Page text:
7 responses so far

Women’s Health: What’s in your tap water? (Part 2 of 3)

Sep 28 2010 Published by under Biology & Environment

This is a continuation of the look at the claims of Women's Health Magazine article "What's in your tap water?"

In yesterday's post, I looked at two "nasties" that might end up in your tap water: chlorination by-products and bacteria. Both are related to the disinfection (or failure of disinfection) of drinking water by public water suppliers.

The two other pollutants listed in the Women's Health article are lead and pharmaceuticals, which I'll look at in a bit more detail below.

Roman Lead Pipe

Nasty Lead

Lead is definitely nasty. There is no question that exposure lead is dangerous, particularly for children:

The main target for lead toxicity is the nervous system, both in adults and children. Long-term exposure of adults can result in decreased performance in some tests that measure functions of the nervous system. It may also cause weakness in fingers, wrists, or ankles. Lead exposure also causes small increases in blood pressure, particularly in middle-aged and older people and can cause anemia. Exposure to high lead levels can severely damage the brain and kidneys in adults or children and ultimately cause death. In pregnant women, high levels of exposure to lead may cause miscarriage.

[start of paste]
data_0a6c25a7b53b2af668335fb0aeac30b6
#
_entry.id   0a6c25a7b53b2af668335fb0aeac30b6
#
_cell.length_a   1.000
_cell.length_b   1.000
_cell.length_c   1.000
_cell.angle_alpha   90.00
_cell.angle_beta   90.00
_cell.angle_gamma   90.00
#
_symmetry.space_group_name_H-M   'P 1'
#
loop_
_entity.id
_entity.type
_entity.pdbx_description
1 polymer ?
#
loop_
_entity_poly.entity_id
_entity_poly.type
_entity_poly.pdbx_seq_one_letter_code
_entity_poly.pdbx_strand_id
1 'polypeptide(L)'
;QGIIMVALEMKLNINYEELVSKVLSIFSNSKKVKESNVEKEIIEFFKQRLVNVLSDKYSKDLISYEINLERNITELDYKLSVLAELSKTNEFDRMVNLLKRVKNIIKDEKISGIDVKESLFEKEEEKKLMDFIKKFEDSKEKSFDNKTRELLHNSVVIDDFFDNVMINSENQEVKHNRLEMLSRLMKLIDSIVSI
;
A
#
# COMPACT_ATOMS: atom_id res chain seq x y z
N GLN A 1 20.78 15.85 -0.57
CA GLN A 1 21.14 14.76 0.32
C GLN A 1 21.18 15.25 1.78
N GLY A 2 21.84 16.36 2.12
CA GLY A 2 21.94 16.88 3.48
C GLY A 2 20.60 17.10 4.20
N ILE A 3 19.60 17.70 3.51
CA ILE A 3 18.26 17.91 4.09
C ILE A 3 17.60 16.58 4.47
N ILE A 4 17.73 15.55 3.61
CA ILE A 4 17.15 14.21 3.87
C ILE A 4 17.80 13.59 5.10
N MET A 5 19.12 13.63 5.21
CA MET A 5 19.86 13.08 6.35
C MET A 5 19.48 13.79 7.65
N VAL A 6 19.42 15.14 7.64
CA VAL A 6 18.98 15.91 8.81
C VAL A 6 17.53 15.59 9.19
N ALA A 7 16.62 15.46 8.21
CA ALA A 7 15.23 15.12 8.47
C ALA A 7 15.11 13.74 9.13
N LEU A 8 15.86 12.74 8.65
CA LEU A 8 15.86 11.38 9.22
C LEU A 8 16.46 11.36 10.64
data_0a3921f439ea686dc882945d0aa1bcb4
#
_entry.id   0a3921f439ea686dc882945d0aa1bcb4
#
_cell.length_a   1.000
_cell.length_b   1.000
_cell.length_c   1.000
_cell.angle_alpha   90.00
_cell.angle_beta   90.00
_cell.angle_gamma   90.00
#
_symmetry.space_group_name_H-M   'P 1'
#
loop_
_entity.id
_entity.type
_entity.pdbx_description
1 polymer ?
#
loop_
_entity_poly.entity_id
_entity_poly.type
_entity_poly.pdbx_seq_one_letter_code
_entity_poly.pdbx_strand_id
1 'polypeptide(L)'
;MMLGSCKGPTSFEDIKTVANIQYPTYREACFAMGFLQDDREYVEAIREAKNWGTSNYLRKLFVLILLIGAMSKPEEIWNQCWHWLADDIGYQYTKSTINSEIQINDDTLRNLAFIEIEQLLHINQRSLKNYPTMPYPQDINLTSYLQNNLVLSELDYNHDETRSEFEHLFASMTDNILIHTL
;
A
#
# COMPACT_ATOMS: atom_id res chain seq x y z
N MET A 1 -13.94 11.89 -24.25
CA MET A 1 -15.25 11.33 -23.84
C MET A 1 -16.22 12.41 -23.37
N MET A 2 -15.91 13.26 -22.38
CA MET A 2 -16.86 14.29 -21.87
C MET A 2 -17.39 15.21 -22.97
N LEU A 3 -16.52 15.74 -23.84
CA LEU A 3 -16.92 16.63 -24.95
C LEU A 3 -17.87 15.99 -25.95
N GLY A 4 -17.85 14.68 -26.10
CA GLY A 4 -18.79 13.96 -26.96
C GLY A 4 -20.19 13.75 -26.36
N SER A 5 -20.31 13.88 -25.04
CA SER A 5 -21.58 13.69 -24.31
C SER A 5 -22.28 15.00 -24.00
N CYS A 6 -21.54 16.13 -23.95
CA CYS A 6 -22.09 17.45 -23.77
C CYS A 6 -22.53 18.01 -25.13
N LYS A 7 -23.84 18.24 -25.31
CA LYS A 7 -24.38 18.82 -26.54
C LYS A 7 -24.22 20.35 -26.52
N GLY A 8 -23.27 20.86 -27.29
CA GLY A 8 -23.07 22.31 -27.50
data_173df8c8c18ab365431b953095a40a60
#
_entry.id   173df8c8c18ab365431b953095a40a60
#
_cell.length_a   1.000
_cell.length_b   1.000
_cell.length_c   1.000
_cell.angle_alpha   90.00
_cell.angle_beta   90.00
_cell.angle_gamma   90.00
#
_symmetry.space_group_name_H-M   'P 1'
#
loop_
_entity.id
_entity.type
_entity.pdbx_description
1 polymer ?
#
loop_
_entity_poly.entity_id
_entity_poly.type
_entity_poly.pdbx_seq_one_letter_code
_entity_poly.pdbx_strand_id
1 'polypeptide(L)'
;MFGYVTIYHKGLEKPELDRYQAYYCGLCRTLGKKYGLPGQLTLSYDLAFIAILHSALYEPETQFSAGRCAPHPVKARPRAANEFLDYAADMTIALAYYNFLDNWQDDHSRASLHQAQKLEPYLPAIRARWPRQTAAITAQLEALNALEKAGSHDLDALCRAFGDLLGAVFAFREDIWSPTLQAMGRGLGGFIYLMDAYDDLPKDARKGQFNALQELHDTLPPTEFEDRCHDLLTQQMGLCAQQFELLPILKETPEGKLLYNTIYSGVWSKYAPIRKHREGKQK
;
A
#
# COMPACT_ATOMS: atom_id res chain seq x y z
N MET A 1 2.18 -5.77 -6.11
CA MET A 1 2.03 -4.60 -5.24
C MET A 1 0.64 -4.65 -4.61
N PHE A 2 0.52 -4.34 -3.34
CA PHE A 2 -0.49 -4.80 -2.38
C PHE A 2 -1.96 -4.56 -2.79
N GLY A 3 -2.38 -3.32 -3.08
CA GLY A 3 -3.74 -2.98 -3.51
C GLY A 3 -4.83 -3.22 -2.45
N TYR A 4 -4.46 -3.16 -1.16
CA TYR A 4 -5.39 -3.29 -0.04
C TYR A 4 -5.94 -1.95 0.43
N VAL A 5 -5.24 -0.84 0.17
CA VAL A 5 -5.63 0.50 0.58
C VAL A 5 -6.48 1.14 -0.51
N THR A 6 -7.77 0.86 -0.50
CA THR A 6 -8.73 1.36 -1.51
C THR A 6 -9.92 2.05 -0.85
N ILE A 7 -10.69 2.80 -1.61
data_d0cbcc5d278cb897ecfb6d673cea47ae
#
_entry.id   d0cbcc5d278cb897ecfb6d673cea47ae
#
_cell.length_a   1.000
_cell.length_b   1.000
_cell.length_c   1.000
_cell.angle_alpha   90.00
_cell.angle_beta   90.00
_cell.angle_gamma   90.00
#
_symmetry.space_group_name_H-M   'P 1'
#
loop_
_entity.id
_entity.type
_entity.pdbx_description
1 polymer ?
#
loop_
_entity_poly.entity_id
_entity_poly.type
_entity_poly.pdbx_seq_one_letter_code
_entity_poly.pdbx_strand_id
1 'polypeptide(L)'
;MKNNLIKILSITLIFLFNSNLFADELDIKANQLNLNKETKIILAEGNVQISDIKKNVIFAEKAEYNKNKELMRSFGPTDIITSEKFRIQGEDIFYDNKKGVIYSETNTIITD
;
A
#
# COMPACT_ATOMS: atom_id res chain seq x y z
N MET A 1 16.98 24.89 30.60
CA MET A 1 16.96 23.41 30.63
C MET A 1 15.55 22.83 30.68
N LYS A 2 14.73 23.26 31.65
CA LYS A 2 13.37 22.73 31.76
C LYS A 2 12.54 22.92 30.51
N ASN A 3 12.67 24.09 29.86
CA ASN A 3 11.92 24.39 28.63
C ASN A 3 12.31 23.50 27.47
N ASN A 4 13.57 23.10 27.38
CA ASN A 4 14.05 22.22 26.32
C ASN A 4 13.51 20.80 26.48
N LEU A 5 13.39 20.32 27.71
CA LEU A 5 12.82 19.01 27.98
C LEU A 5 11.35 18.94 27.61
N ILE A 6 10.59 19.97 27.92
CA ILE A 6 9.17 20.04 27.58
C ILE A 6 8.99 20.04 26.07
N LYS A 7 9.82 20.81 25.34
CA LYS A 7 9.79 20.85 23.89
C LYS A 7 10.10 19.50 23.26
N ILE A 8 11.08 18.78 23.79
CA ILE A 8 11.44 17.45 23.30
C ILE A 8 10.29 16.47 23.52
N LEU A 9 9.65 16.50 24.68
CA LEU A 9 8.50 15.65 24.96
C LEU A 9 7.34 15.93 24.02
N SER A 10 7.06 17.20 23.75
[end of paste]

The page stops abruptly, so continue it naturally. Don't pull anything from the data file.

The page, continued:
So definitely bad.

The source of lead contamination in drinking water is usually corrosion of household lead pipes. Lead plumbing is nothing new. More than two thousand years ago, the fountains and baths of Rome were supplied with water traveling through lead pipes.  Fortunately for the Romans, their water contained enough calcium that a crust of limestone formed inside the pipes, preventing lead from leaching into their water supply.1